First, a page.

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Mattel champions brand purpose

News, 03 August 2016
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NEW YORK: Mattel, the toy manufacturer, is seeking to be more "purposeful" in building its various brands – a strategy inspired in no small part by the reinvention of the Barbie doll

Juliana Chugg, Mattel's EVP/Chief Brand Officer, suggested the decision to release Barbie dolls with several different body sizes, skin tones and eye colours earlier this year was a "risk" – but symbolises a major shift at the organisation.

"We're on a journey, and it's progress not perfection," she said. (For more, including further details of the iconic doll brand's transformation, read Warc's report: Barbie's road to multicultural reinvention – and renewed relevance.)

"But I have to say the journey that we've started has resulted in such a positive movement around this [Barbie] brand, has created such a groundswell that it has given us confidence as a company to be purposeful in everything we do."

While Barbie had long been criticised for reinforcing negative cultural biases, the unveiling of a diverse, inclusive doll selection actually led Mattel to question the brand's fundamental characteristics.

"We changed Barbie's shape. We changed her look. And we went through a process of saying, 'If we make all these changes to Barbie, who is Barbie?'" said Chugg.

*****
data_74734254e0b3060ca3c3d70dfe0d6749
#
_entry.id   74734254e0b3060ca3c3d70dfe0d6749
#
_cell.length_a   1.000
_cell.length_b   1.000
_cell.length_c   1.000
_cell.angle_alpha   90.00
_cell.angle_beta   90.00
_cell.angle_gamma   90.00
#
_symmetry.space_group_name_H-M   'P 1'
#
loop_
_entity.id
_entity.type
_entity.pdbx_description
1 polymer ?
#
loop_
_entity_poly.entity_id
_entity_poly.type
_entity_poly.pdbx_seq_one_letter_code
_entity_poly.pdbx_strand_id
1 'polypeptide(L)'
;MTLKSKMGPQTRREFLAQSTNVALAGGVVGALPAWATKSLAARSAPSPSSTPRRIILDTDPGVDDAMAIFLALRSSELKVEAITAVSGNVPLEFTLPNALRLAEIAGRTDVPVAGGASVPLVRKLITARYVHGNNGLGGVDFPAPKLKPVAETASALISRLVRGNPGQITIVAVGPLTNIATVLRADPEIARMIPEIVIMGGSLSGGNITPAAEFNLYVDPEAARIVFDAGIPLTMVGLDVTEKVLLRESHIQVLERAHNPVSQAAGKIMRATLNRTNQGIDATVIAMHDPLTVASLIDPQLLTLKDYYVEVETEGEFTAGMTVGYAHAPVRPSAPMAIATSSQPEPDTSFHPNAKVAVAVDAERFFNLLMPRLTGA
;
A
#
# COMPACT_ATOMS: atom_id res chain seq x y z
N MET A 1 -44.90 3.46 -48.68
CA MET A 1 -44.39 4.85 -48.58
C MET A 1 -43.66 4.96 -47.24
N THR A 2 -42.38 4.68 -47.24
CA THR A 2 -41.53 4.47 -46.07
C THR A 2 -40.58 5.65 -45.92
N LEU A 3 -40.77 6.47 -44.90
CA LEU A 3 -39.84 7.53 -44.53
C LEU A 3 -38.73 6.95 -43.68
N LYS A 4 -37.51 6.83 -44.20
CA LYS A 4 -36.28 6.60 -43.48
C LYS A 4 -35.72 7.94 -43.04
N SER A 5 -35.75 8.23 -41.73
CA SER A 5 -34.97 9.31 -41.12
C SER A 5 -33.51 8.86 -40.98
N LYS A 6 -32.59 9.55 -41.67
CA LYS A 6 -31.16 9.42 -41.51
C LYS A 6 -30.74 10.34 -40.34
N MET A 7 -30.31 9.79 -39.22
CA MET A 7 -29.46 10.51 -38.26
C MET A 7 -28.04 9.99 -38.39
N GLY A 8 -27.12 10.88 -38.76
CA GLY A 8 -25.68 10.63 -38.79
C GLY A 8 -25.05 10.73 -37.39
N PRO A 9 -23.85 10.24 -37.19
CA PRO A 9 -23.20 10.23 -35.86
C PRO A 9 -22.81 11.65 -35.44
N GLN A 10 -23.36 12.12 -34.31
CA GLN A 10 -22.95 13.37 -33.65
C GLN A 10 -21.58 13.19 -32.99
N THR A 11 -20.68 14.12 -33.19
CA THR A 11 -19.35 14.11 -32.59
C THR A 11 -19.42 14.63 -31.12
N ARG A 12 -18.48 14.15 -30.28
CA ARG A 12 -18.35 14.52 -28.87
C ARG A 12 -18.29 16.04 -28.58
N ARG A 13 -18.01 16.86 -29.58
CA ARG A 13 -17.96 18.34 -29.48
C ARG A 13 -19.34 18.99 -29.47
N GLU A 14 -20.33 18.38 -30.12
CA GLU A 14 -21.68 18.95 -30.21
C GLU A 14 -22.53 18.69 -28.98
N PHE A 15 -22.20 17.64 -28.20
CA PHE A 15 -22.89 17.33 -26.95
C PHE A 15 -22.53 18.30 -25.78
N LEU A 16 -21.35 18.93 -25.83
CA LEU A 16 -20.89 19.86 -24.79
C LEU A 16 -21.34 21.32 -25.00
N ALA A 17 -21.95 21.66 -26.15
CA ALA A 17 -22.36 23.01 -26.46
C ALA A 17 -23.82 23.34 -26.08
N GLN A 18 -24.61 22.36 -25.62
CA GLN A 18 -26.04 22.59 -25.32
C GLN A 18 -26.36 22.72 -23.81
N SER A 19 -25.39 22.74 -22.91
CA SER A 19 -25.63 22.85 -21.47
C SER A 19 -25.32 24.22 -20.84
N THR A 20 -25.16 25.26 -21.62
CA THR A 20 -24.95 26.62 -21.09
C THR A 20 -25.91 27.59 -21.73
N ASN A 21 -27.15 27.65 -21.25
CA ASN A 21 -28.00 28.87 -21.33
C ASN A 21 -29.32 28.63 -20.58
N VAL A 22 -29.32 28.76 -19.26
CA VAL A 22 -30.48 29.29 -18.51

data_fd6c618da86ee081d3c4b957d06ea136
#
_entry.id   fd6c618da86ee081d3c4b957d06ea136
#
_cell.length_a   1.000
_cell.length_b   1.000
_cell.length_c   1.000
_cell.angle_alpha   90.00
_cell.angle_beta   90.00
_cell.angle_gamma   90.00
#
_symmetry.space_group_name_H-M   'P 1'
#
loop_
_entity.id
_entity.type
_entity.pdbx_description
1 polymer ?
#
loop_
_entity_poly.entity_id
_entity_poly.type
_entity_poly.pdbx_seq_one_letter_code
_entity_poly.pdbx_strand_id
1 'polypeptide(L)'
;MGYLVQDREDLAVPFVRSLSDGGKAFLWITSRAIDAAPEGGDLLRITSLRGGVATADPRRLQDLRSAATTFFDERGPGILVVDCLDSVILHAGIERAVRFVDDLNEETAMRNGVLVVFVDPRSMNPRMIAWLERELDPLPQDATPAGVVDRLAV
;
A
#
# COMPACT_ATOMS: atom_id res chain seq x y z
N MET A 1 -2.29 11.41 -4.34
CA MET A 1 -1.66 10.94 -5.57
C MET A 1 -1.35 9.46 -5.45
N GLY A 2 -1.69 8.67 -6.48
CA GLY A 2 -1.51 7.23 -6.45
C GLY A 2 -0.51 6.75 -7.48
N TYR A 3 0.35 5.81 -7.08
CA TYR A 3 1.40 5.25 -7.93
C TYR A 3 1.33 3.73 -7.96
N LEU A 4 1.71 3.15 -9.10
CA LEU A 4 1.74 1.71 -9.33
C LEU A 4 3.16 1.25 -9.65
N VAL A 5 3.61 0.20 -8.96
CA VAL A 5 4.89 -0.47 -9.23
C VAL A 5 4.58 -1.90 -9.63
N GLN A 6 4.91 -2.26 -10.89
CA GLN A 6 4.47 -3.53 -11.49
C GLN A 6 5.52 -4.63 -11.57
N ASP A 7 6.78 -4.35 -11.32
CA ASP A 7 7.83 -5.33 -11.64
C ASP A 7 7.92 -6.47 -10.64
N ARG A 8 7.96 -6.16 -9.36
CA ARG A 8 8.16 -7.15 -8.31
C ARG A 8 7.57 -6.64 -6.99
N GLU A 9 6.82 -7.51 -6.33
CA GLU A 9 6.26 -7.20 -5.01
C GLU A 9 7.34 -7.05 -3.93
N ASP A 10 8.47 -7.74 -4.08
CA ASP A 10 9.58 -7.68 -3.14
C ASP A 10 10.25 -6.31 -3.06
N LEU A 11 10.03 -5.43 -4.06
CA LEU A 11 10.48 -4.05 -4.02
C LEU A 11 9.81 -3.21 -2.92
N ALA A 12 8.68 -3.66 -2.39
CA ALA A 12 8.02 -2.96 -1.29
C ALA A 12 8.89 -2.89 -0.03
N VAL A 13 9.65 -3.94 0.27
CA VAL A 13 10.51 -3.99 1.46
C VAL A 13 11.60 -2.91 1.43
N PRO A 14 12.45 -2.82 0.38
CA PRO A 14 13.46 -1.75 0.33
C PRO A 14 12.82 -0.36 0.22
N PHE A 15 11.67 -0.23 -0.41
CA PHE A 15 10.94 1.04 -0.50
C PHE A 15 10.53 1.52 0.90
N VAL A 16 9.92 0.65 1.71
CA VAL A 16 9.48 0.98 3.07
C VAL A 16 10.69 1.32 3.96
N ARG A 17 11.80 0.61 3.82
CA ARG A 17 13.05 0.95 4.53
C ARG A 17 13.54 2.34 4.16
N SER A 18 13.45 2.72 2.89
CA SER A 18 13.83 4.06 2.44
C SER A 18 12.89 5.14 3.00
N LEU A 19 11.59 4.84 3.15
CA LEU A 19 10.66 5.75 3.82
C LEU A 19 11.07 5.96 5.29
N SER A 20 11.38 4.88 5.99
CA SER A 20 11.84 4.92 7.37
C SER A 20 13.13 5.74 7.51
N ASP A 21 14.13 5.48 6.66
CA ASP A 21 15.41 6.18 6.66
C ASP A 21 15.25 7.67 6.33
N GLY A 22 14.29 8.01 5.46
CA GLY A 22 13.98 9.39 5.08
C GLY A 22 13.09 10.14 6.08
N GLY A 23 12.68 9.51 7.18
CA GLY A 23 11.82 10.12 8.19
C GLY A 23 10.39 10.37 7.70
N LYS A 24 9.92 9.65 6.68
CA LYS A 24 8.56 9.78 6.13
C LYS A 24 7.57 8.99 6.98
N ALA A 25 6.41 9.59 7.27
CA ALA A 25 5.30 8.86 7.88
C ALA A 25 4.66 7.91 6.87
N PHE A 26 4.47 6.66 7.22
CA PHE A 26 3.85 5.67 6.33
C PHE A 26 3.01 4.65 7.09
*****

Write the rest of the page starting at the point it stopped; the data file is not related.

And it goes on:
"But we wanted Barbie to be reflective of society, so that all girls around the world could relate to this character. It was a huge risk, but I have to say the risk paid massive dividends."

The favourable reaction, and increased sales, following this move has supported Mattel's refreshed vision, which is based around reviving a focus on creativity, imagination and the wonder of childhood, both internally and externally.

And purposeful thinking has been applied to items like View-Master, a stereoscope that traditionally relied on inserting a disc of still images, which was then rotated by pressing a button. It is now a virtual-reality offering compatible with Google Cardboard headsets.

Similarly, in previous incarnations the Thingmaker allowed children to pour plastic into molds. Now, it is a machine for 3D-printing toys.

Hot Wheels is also prompting greater imagination by encouraging users to set up race tracks in their own way, and create new additions for enhancing the experience – right down to tunnels made out of the cardboard middle of toilet rolls.

"Developing children, and developing and inspiring the future generations and the future leaders, is a serious business. And we take it very seriously at Mattel," said Chugg.

Data sourced from Warc

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